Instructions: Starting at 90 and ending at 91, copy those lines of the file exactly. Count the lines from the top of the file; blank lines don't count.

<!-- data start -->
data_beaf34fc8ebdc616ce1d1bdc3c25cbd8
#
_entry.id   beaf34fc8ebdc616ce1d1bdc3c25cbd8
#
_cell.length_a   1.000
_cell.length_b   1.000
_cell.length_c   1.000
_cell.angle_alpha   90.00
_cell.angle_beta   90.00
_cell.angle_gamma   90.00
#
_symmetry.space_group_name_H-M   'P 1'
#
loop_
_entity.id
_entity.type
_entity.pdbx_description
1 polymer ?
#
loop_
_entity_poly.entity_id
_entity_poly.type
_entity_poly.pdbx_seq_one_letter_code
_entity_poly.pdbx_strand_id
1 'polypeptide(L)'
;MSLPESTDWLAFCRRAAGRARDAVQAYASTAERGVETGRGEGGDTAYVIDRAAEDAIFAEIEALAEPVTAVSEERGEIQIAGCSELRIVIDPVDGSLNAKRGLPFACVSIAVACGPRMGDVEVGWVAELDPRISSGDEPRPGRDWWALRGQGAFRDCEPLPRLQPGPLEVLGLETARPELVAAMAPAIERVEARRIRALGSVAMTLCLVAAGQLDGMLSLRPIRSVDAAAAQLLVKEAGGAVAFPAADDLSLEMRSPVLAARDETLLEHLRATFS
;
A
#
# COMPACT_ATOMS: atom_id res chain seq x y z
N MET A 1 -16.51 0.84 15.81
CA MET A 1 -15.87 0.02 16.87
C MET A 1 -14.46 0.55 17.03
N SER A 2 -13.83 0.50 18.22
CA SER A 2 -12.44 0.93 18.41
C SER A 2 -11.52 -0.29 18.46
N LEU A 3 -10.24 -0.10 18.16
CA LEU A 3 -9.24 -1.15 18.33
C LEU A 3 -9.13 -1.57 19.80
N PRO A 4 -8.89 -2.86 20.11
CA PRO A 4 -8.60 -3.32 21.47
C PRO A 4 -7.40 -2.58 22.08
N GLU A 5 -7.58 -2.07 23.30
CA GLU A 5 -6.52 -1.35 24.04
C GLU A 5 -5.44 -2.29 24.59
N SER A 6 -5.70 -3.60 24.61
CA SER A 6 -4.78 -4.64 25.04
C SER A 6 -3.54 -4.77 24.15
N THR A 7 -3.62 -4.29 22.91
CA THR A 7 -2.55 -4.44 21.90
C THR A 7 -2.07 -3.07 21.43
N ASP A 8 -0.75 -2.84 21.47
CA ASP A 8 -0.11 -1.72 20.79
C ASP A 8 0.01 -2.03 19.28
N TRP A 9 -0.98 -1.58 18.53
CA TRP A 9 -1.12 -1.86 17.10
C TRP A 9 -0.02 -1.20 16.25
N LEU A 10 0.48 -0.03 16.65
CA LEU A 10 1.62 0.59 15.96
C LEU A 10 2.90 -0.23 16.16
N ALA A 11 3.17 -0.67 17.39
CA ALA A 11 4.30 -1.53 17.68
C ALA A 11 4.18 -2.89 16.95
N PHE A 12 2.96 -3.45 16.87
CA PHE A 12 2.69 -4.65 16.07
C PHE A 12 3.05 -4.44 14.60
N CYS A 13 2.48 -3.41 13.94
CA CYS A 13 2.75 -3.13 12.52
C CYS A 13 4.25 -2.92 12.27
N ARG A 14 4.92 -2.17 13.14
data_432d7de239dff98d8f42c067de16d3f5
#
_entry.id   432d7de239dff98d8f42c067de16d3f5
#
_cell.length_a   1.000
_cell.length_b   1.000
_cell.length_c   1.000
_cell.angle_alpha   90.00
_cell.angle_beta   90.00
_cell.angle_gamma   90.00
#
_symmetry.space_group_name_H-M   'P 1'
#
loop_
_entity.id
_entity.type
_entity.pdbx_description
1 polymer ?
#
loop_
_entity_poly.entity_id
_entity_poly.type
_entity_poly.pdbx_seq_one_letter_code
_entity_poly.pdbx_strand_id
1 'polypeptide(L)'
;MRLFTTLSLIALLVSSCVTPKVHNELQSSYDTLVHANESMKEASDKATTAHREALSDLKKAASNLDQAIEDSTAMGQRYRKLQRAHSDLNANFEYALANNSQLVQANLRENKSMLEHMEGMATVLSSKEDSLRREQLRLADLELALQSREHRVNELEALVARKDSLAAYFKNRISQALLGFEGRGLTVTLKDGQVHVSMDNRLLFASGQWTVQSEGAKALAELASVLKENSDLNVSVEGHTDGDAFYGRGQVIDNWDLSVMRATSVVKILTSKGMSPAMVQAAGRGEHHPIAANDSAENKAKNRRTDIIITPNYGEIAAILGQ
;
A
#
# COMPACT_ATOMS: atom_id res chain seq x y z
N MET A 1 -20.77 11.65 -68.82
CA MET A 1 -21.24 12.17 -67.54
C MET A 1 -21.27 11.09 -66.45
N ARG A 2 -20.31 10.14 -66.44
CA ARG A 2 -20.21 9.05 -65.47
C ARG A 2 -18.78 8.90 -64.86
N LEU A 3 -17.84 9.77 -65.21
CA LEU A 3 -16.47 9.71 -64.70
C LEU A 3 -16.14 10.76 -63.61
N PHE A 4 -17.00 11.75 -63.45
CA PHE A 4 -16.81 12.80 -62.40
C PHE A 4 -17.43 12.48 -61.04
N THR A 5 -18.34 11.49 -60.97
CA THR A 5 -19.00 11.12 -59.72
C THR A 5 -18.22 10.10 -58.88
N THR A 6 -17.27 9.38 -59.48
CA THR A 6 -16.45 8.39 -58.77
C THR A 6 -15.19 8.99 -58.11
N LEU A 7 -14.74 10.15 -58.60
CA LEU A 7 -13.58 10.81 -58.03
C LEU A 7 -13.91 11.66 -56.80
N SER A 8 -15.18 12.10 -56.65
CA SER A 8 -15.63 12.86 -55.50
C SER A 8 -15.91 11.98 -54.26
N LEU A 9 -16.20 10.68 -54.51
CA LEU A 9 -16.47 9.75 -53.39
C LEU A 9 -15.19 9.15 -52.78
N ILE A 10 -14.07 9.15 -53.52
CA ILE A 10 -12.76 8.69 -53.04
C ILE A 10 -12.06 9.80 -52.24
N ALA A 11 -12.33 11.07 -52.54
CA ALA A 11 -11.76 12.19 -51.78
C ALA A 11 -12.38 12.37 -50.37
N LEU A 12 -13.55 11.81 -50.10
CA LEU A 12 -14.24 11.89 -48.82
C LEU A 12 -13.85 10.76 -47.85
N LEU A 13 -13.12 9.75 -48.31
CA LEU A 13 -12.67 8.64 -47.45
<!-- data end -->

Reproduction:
loop_
_entity_poly.entity_id